The Silver Tassie, Sean O'Casey's great anti-war drama of 1928, is about to open at the National Theatre and I was delighted to have the chance to talk to the playwright's daughter, Shivaun O'Casey, about life with her father. The piece is in the Observations section of today's Independent, and here is the director's cut, so to speak. (I don't often do theatre features, but adore it.)
Sean O’Casey’s anti-war drama The Silver Tassie, which is about to open in a new production by Howard Davies at the National Theatre, represents the great Irish playwright at the height of his iconoclastic powers. Showing the devastating impact of World War I on an Irish footballer and his friends, it features a surreal battleground scene, as shocking today as it must have been when in 1928 O’Casey first unleashed the text upon the unsuspecting WB Yeats, a director of Dublin’s Abbey Theatre.
Although he had defended O’Casey’s The Plough and the Stars, which shot to riot-sparking notoriety there, Yeats rejected the new play out of hand. O’Casey, he declared, should not write about the trenches because he had not experienced them; and he objected to his sundering of conventional dramatic unities. O’Casey’s riposte? “Aristotle is all balls.”
O’Casey can easily sound like a fighter and a firebrand; and his socialist standpoint was distinctly at odds with establishmentarian mainstream theatre. His daughter, Shivaun, herself a theatre director before her retirement, nevertheless casts a different perspective on his nature.
“He hated fighting,” she declares, “but he couldn’t let things lie when he saw injustices. He had to say what he really thought. In fact he was the kindest person I have ever known.” His socialism sprang more from compassion than from communist convictions, she adds: “He was never a member of the party – he couldn’t ever be a member of anything, because he couldn’t toe any line. He was a free thinker. I think a lot of people don’t quite understand that.”
Born in Dublin in 1880, O’Casey started to write plays in his forties while working as a manual labourer. Shivaun relates that he occupied a small room in an overcrowded house on Dublin’s North Circular Road where, on returning from work, he would write by candlelight far into the night.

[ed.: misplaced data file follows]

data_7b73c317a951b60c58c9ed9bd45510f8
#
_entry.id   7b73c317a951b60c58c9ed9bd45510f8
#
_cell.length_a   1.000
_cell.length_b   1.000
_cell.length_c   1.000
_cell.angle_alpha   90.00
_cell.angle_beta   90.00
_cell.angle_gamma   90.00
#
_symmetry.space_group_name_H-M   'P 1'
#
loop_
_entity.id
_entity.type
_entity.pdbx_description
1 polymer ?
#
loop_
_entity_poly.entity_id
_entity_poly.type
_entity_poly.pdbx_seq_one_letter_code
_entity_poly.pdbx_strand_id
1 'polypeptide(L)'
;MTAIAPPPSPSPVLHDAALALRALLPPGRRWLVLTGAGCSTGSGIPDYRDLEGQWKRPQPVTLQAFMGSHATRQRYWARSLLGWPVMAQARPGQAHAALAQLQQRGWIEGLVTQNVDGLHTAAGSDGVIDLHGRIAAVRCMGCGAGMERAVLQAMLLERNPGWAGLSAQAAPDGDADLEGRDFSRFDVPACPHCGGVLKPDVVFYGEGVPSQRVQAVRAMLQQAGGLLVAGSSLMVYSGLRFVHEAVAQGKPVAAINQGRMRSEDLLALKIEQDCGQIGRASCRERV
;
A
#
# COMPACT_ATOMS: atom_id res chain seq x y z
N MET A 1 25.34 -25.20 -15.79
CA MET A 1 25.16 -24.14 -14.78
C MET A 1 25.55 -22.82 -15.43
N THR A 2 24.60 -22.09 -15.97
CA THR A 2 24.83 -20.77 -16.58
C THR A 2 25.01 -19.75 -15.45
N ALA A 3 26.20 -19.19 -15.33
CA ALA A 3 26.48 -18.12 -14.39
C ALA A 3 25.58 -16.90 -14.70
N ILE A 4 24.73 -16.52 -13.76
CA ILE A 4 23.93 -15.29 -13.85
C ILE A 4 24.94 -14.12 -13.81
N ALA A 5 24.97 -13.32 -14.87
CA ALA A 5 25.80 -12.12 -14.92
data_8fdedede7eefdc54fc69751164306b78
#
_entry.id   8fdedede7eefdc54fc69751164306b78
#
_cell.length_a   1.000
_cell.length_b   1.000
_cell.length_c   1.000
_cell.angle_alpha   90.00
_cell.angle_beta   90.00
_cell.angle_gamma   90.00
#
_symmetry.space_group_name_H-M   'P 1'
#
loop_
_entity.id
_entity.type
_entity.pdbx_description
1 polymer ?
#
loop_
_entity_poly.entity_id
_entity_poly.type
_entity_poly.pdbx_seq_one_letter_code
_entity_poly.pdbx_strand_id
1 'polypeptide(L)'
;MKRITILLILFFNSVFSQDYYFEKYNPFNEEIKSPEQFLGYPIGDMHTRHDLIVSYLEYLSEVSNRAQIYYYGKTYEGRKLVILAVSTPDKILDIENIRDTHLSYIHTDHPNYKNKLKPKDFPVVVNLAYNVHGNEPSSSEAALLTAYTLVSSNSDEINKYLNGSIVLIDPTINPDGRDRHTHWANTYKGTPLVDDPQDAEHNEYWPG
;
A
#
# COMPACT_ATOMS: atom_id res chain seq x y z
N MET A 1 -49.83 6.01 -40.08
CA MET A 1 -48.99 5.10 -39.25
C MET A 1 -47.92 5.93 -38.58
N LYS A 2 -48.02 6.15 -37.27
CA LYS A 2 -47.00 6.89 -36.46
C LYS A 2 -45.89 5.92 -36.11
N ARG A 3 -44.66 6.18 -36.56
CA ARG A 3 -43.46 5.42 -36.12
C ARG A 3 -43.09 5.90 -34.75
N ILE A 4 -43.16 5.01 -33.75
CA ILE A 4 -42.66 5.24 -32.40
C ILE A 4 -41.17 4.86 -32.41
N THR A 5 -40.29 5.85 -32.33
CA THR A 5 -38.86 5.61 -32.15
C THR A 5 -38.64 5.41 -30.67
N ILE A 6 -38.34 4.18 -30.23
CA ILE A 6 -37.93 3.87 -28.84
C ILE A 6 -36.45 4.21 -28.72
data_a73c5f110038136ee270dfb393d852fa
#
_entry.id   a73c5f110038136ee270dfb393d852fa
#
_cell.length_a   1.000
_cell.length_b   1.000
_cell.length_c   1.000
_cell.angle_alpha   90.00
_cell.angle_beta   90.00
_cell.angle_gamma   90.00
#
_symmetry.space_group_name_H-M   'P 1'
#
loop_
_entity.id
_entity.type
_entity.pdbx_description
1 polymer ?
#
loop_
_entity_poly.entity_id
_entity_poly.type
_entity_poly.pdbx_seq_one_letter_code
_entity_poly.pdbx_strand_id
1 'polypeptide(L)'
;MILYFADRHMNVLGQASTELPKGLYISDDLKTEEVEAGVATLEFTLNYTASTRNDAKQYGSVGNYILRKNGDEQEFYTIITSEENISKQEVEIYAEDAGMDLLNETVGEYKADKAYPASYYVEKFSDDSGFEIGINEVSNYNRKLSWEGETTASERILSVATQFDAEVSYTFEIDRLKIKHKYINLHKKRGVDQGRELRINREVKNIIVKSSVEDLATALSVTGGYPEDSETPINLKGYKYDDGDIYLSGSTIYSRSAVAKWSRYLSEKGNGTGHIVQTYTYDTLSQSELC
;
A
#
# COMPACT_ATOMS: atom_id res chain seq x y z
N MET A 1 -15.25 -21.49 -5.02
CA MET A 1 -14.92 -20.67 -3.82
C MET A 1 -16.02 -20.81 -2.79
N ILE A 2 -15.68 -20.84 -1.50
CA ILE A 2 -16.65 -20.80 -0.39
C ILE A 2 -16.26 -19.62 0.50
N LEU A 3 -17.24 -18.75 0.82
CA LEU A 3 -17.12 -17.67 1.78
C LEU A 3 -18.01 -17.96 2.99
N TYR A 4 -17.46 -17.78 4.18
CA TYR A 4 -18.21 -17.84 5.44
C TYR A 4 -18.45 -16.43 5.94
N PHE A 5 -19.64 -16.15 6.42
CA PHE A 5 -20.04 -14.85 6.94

Coming to London to accept the Hawthornden Prize for Literature for Juno and the Paycock, O’Casey discovered a more congenial atmosphere than Dublin provided – he later remarked that “in Ireland they wore the fig-leaves on their mouths”. Here he met and married the actress Eileen Carey Reynolds in 1928. Shivaun, the youngest of their three children, feels that her father’s lessons in warmth, caring and honesty have never left her: “He would quote Polonius’s speech from Hamlet, ‘To thine own self be true,’” she remembers.
The family settled in Devon, yet Ireland stayed strongly in O’Casey’s consciousness. “It was inside him and he brought it with him,” Shivaun suggests. “He continued to create Irish characters all his life.” One such character in the play Red Roses for Me, she says, was based on a local from Totnes market who asked him repeatedly whether the banks were safe. (Totnes was their chosen home after George Bernard Shaw advised that Shivaun's two elder brothers should attend the progressive school at nearby Dartington: "That's the only school for the O'Casey children," he declared, according to Shivaun.)
Despite his prolific output, O’Casey made little money from his writing. “He wasn’t what you might term a popular playwright,” says Shivaun. “Yeats’s dismissal of The Silver Tassie didn’t help him, and neither did his politics. He was always fighting for equality, so he wasn’t an easy writer to put on if you wanted to be safe.”
There is certainly nothing safe about The Silver Tassie. Today, Shivaun adds, its message is as relevant as ever: “It’s a stark reminder of what war really is, and of its terrible waste of young life.”
The Silver Tassie, Lyttleton Theatre, currently previewing, opens 23 April. Box office: 020 742 3000